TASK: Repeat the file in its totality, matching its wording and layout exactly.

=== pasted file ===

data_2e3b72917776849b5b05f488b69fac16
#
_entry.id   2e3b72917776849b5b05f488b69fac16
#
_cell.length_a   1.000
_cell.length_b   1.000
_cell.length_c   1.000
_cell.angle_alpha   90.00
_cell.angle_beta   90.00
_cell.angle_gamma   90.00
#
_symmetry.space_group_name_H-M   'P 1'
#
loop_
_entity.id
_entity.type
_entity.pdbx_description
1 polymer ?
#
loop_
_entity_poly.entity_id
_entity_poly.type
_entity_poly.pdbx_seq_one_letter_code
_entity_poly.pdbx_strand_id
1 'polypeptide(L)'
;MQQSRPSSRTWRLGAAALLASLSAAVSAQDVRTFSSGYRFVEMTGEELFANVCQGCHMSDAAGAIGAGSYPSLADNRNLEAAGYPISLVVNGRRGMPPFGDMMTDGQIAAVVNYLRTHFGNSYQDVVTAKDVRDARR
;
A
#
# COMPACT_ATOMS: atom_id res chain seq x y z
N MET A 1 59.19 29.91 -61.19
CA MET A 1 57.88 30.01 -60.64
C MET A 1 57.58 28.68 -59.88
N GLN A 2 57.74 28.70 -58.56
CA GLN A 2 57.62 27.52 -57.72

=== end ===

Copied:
data_2e3b72917776849b5b05f488b69fac16
#
_entry.id   2e3b72917776849b5b05f488b69fac16
#
_cell.length_a   1.000
_cell.length_b   1.000
_cell.length_c   1.000
_cell.angle_alpha   90.00
_cell.angle_beta   90.00
_cell.angle_gamma   90.00
#
_symmetry.space_group_name_H-M   'P 1'
#
loop_
_entity.id
_entity.type
_entity.pdbx_description
1 polymer ?
#
loop_
_entity_poly.entity_id
_entity_poly.type
_entity_poly.pdbx_seq_one_letter_code
_entity_poly.pdbx_strand_id
1 'polypeptide(L)'
;MQQSRPSSRTWRLGAAALLASLSAAVSAQDVRTFSSGYRFVEMTGEELFANVCQGCHMSDAAGAIGAGSYPSLADNRNLEAAGYPISLVVNGRRGMPPFGDMMTDGQIAAVVNYLRTHFGNSYQDVVTAKDVRDARR
;
A
#
# COMPACT_ATOMS: atom_id res chain seq x y z
N MET A 1 59.19 29.91 -61.19
CA MET A 1 57.88 30.01 -60.64
C MET A 1 57.58 28.68 -59.88
N GLN A 2 57.74 28.70 -58.56
CA GLN A 2 57.62 27.52 -57.72